28a U.S. Code Rule - Appeal in a Bankruptcy Case from a Final Judgment, Order, or Decree of a District Court or Bankruptcy Appellate Panel

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(a) Appeal From a Judgment, Order, or Decree of a District Court Exercising Original Jurisdiction in a Bankruptcy Case. An appeal to a court of appeals from a final judgment, order, or decree of a district court exercising jurisdiction under 28 U.S.C. § 1334 is taken as any other civil appeal under these rules.
(b) Appeal From a Judgment, Order, or Decree of a District Court or Bankruptcy Appellate Panel Exercising Appellate Jurisdiction in a Bankruptcy Case.
(1) Applicability of Other Rules. These rules apply to an appeal to a court of appeals under 28 U.S.C. § 158 (d) from a final judgment, order, or decree of a district court or bankruptcy appellate panel exercising appellate jurisdiction under 28 U.S.C. § 158 (a) or (b). But there are 3 exceptions:
(A) Rules 4 (a)(4), 4 (b), 9, 10, 11, 12 (b), 13–20, 22–23, and 24 (b) do not apply;
(B) the reference in Rule 3 (c) to “Form 1 in the Appendix of Forms” must be read as a reference to Form 5; and
(C) when the appeal is from a bankruptcy appellate panel, the term “district court,” as used in any applicable rule, means “appellate panel.”
(2) Additional Rules. In addition to the rules made applicable by Rule 6 (b)(1), the following rules apply:
(A) Motion for Rehearing.
(i) If a timely motion for rehearing under Bankruptcy Rule 8015 is filed, the time to appeal for all parties runs from the entry of the order disposing of the motion. A notice of appeal filed after the district court or bankruptcy appellate panel announces or enters a judgment, order, or decree—but before disposition of the motion for rehearing—becomes effective when the order disposing of the motion for rehearing is entered.
(ii) Appellate review of the order disposing of the motion requires the party, in compliance with Rules 3 (c) and 6 (b)(1)(B), to amend a previously filed notice of appeal. A party intending to challenge an altered or amended judgment, order, or decree must file a notice of appeal or amended notice of appeal within the time prescribed by Rule 4—excluding Rules 4 (a)(4) and 4 (b)—measured from the entry of the order disposing of the motion.
(iii) No additional fee is required to file an amended notice.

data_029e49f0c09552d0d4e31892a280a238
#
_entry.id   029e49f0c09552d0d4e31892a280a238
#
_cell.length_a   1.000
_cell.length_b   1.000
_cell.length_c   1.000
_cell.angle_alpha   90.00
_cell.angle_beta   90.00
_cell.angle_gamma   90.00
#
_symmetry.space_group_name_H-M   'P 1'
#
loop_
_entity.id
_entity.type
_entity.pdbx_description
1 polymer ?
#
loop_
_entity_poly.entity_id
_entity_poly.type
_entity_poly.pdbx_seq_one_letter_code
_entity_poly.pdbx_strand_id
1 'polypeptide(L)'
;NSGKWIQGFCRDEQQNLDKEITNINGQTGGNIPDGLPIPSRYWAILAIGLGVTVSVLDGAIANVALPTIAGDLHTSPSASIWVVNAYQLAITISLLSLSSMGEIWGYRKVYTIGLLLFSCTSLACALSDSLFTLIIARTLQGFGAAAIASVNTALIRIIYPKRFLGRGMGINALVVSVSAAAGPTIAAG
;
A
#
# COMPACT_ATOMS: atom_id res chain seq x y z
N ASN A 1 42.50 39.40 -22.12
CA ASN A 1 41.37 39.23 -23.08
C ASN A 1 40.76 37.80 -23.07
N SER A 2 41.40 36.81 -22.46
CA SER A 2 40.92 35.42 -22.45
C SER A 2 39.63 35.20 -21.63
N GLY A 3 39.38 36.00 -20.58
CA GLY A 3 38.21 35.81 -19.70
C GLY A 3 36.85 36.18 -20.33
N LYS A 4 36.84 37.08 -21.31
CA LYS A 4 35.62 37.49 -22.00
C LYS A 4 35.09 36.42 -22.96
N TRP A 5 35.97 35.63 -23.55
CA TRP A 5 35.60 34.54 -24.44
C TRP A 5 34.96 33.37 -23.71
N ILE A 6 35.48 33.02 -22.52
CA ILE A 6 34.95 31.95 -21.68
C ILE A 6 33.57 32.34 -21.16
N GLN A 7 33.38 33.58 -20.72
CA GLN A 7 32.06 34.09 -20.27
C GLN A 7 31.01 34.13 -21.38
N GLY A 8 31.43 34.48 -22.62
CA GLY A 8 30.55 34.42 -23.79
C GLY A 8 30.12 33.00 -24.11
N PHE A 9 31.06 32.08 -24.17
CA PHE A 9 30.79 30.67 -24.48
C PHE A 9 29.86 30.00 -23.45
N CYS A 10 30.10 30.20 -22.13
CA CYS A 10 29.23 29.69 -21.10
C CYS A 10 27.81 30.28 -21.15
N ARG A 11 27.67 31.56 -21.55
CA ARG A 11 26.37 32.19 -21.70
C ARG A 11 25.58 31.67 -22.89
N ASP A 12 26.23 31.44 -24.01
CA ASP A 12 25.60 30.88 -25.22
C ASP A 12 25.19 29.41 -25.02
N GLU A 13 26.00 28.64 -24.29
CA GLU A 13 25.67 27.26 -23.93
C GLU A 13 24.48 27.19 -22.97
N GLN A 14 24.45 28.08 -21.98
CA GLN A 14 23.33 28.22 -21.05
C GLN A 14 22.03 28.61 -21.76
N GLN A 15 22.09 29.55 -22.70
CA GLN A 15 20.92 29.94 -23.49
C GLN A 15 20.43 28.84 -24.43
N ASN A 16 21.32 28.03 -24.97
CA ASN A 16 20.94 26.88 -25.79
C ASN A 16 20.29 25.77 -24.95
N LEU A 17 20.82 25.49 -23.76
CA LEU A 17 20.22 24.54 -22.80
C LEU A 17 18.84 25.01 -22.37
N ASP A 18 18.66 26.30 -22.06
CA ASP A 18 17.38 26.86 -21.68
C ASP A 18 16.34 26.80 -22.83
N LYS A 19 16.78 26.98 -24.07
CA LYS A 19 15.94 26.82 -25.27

(B) The record on appeal.
(i) Within 14 days after filing the notice of appeal, the appellant must file with the clerk possessing the record assembled in accordance with Bankruptcy Rule 8006—and serve on the appellee—a statement of the issues to be presented on appeal and a designation of the record to be certified and sent to the circuit clerk.
(ii) An appellee who believes that other parts of the record are necessary must, within 14 days after being served with the appellant’s designation, file with the clerk and serve on the appellant a designation of additional parts to be included.
(iii) The record on appeal consists of: the redesignated record as provided above; the proceedings in the district court or bankruptcy appellate panel; and a certified copy of the docket entries prepared by the clerk under Rule 3 (d).
(C) Forwarding the Record.
(i) When the record is complete, the district clerk or bankruptcy appellate panel clerk must number the documents constituting the record and send them promptly to the circuit clerk together with a list of the documents correspondingly numbered and reasonably identified. Unless directed to do so by a party or the circuit clerk, the clerk will not send to the court of appeals documents of unusual bulk or weight, physical exhibits other than documents, or other parts of the record designated for omission by local rule of the court of appeals. If the exhibits are unusually bulky or heavy, a party must arrange with the clerks in advance for their transportation and receipt.